SA preparations come full circle
With South Africa's preparation for the final Test in the series against England almost complete, they have called on a special assistant to add the finishing touch. Explorer Mike Horn, famous for his solo full circle of the globe without motorised transport, has joined up with the camp in London to complete a journey that began at his home in Château d'Oex, Switzerland, before the tour began.
The squad spent four days with Horn before arriving in England on an excursion that was focused on gaining mental strength through physical exertion. Their challenges included cycling up Alpine slopes, hiking for miles and skiing. Although they will not be doing anything similar with Horn this time, his presence will serve as motivation as they approach the match that will determine whether they are crowned world No.1.
"He is an inspiration for us, he played a big role in our preparations before the tour and he will no doubt add value to our current team environment," Gary Kirsten, South Africa head coach, said.
Horn and Kirsten are friends who have worked together before, most notably during India's 2011 World Cup campaign, which ended in victory. The Indian squad did not shy away from crediting Horn with helping them believe they could achieve and Kirsten is hopeful he will have the same effect on the South African side.
"I can't come here and teach the players how to bat or to bowl," Horn admitted. "I am here to bring something away from the game. They have proven that they are a better team than before. There is a good ambience in the camp and the players are looking forward to performing better as a team. I'm not going to say much, I think my presence will say a lot."
Horn's impact on the changes made to the South African mindset are obvious. Jacques Kallis referred to it as simply a "very positive frame of mind," but it is more complex than that. There is a sense of confidence that did not run as deeply as before. Even Mark Boucher, the toughest, hardest member of the squad whose retirement was forced in the first match at Taunton after a horrific eye injury, admitted he had never been so severely challenged as he was in Switzerland.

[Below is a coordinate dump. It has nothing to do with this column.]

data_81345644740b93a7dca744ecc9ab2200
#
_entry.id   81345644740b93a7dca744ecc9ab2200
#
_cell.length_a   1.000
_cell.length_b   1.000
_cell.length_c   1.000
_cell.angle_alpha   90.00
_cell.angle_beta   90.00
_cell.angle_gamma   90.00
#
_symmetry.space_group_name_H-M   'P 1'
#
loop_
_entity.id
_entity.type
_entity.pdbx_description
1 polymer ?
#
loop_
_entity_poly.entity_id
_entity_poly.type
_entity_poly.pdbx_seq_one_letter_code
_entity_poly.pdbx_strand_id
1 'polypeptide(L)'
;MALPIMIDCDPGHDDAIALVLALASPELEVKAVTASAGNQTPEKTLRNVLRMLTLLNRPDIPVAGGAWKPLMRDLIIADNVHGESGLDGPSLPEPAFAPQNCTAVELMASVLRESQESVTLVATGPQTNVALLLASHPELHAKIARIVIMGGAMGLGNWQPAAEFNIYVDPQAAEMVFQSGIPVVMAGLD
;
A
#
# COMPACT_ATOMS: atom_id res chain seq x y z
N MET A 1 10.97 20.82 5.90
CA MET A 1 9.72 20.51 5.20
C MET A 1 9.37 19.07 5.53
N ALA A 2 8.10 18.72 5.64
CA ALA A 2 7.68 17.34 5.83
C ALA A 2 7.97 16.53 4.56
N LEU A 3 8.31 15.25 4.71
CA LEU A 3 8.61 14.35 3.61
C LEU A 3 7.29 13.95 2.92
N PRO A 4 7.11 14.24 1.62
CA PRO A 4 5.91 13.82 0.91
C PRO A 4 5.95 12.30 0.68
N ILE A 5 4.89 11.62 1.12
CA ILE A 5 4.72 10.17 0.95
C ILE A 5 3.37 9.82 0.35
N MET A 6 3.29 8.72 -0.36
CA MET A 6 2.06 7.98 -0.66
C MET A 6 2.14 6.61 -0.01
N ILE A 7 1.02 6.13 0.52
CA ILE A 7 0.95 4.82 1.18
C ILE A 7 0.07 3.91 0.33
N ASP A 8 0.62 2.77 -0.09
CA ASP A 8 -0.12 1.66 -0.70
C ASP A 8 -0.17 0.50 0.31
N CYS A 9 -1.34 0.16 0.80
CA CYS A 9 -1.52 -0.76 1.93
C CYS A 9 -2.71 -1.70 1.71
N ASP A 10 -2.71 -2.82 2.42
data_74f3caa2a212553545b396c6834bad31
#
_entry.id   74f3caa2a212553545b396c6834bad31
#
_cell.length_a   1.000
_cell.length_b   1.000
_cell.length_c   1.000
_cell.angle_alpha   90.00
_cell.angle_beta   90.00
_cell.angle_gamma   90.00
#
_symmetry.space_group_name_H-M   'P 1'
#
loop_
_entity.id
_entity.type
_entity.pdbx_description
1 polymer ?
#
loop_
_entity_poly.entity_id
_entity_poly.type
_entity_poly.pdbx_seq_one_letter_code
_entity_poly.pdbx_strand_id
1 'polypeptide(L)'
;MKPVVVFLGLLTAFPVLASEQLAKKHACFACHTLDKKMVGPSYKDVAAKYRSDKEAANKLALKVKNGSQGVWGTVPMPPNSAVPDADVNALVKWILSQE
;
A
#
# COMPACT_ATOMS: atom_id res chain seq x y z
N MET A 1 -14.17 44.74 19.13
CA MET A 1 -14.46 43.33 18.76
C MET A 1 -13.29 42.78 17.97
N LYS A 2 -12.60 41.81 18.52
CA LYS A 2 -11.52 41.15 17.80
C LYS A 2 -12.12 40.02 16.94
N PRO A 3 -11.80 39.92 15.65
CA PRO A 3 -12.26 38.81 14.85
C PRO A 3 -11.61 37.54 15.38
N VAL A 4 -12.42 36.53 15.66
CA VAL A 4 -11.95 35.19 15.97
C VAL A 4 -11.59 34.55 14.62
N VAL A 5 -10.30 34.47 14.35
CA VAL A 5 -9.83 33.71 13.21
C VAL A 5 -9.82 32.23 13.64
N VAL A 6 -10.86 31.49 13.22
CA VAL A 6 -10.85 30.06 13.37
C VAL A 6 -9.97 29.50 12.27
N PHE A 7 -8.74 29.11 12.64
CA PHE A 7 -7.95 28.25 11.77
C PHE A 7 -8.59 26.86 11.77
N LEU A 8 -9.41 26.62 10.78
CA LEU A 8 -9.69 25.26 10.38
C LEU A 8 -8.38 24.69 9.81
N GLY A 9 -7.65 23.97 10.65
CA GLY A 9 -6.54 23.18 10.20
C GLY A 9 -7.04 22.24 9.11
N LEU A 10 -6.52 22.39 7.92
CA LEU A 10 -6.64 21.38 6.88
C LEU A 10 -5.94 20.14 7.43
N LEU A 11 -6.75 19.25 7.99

Along with Boucher, other members of the squad called the camp the toughest few days of their lives. Dale Steyn remembered the a day when they scaled a 3,300-metre peak, which included a rope climb and an ice-field which exhausted most of the squad but left Horn looking like he had "just pitched up home after a stroll in the park".
The day did not end there as Horn then led them to the top of a 750-metre peak, on an uphill cycle for 7 kilometres. "Players used every swearword in the book, until they were too exhausted to swear… and there was still more to climb," Steyn wrote on his blog. "I had never been so physically exhausted in my life. But I was in Mike Horn territory, so I refused to get off my bike, refused to rest, refused to walk. I found reserves that I never knew I had.
"AB de Villiers said that he had never been that exhausted before and that he pushed harder than he had ever had in his life. He now knew he could do more than he believed."
A lot of the rhetoric the team squad has sprouted since that trip has been of a similar nature. It sounds contrived and candyfloss but the expedition to the Alps appears to have made a major difference to the South African mindset. Often criticised for collapsing at the crucial moment, South Africa have shown displays of fortitude in the series so far.
After a lacklustre start on the first day at The Oval, they returned to knock England back on the second morning and then batted them out of the match. When it looked like Kevin Pietersen was going to seize the series back for England at Headingley, South Africa returned to remove him swiftly the next morning. Having arrived in England with the mantra that winning crucial moments will win the series, South Africa have done that so far.
Their most crucial moments await at Lord's. Having Horn on the balcony to remind them of the things they have already conquered is what South Africa hope will spur them on to triumph in their biggest Test to date.
Firdose Moonda is ESPNcricinfo's South Africa correspondent